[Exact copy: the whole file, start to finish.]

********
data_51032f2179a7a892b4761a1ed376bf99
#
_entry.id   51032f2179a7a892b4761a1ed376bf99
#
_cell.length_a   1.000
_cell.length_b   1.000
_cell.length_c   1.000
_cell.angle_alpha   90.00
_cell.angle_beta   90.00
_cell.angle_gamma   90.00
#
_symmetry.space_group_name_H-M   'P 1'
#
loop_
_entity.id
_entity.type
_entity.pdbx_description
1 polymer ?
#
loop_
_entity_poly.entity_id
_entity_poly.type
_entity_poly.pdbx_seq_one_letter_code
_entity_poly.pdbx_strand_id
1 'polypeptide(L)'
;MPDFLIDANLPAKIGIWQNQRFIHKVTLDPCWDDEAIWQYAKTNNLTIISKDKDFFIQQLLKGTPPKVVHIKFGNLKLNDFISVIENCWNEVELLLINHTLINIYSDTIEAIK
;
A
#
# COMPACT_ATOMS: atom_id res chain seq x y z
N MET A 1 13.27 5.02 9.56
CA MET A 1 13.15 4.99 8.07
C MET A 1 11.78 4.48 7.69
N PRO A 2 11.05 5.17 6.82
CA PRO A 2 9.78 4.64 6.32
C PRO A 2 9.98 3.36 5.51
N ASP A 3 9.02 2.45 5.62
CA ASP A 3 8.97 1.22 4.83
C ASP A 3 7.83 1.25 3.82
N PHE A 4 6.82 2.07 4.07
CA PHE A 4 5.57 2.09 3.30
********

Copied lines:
data_51032f2179a7a892b4761a1ed376bf99
#
_entry.id   51032f2179a7a892b4761a1ed376bf99
#
_cell.length_a   1.000
_cell.length_b   1.000
_cell.length_c   1.000
_cell.angle_alpha   90.00
_cell.angle_beta   90.00
_cell.angle_gamma   90.00
#
_symmetry.space_group_name_H-M   'P 1'
#
loop_
_entity.id
_entity.type
_entity.pdbx_description
1 polymer ?
#
loop_
_entity_poly.entity_id
_entity_poly.type
_entity_poly.pdbx_seq_one_letter_code
_entity_poly.pdbx_strand_id
1 'polypeptide(L)'
;MPDFLIDANLPAKIGIWQNQRFIHKVTLDPCWDDEAIWQYAKTNNLTIISKDKDFFIQQLLKGTPPKVVHIKFGNLKLNDFISVIENCWNEVELLLINHTLINIYSDTIEAIK
;
A
#
# COMPACT_ATOMS: atom_id res chain seq x y z
N MET A 1 13.27 5.02 9.56
CA MET A 1 13.15 4.99 8.07
C MET A 1 11.78 4.48 7.69
N PRO A 2 11.05 5.17 6.82
CA PRO A 2 9.78 4.64 6.32
C PRO A 2 9.98 3.36 5.51
N ASP A 3 9.02 2.45 5.62
CA ASP A 3 8.97 1.22 4.83
C ASP A 3 7.83 1.25 3.82
N PHE A 4 6.82 2.07 4.07
CA PHE A 4 5.57 2.09 3.30